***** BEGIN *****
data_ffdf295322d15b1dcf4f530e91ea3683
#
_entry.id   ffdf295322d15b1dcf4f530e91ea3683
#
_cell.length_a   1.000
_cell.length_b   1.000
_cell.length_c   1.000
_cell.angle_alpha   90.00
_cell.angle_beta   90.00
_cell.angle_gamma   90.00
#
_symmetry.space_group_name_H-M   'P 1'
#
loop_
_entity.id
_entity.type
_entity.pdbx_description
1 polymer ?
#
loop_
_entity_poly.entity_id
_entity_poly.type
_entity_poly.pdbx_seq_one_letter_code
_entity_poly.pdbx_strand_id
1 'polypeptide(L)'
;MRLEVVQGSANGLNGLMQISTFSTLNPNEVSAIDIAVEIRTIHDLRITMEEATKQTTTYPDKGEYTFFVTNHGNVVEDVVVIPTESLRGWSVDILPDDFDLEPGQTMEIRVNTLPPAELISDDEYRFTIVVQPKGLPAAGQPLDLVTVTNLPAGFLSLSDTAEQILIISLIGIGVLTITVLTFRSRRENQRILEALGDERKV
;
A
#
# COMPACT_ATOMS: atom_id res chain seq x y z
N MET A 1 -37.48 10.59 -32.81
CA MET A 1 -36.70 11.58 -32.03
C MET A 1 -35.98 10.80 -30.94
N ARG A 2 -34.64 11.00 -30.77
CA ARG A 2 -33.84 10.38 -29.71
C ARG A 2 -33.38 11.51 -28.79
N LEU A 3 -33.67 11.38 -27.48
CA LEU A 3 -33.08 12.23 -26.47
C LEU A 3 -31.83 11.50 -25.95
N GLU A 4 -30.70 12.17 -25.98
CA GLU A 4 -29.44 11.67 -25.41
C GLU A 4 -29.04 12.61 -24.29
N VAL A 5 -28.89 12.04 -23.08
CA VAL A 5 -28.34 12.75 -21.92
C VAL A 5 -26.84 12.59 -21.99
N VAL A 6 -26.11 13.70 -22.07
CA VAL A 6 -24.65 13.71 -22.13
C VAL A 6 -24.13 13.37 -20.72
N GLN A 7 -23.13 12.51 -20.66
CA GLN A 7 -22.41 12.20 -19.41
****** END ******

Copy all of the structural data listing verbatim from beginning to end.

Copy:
data_ffdf295322d15b1dcf4f530e91ea3683
#
_entry.id   ffdf295322d15b1dcf4f530e91ea3683
#
_cell.length_a   1.000
_cell.length_b   1.000
_cell.length_c   1.000
_cell.angle_alpha   90.00
_cell.angle_beta   90.00
_cell.angle_gamma   90.00
#
_symmetry.space_group_name_H-M   'P 1'
#
loop_
_entity.id
_entity.type
_entity.pdbx_description
1 polymer ?
#
loop_
_entity_poly.entity_id
_entity_poly.type
_entity_poly.pdbx_seq_one_letter_code
_entity_poly.pdbx_strand_id
1 'polypeptide(L)'
;MRLEVVQGSANGLNGLMQISTFSTLNPNEVSAIDIAVEIRTIHDLRITMEEATKQTTTYPDKGEYTFFVTNHGNVVEDVVVIPTESLRGWSVDILPDDFDLEPGQTMEIRVNTLPPAELISDDEYRFTIVVQPKGLPAAGQPLDLVTVTNLPAGFLSLSDTAEQILIISLIGIGVLTITVLTFRSRRENQRILEALGDERKV
;
A
#
# COMPACT_ATOMS: atom_id res chain seq x y z
N MET A 1 -37.48 10.59 -32.81
CA MET A 1 -36.70 11.58 -32.03
C MET A 1 -35.98 10.80 -30.94
N ARG A 2 -34.64 11.00 -30.77
CA ARG A 2 -33.84 10.38 -29.71
C ARG A 2 -33.38 11.51 -28.79
N LEU A 3 -33.67 11.38 -27.48
CA LEU A 3 -33.08 12.23 -26.47
C LEU A 3 -31.83 11.50 -25.95
N GLU A 4 -30.70 12.17 -25.98
CA GLU A 4 -29.44 11.67 -25.41
C GLU A 4 -29.04 12.61 -24.29
N VAL A 5 -28.89 12.04 -23.08
CA VAL A 5 -28.34 12.75 -21.92
C VAL A 5 -26.84 12.59 -21.99
N VAL A 6 -26.11 13.70 -22.07
CA VAL A 6 -24.65 13.71 -22.13
C VAL A 6 -24.13 13.37 -20.72
N GLN A 7 -23.13 12.51 -20.66
CA GLN A 7 -22.41 12.20 -19.41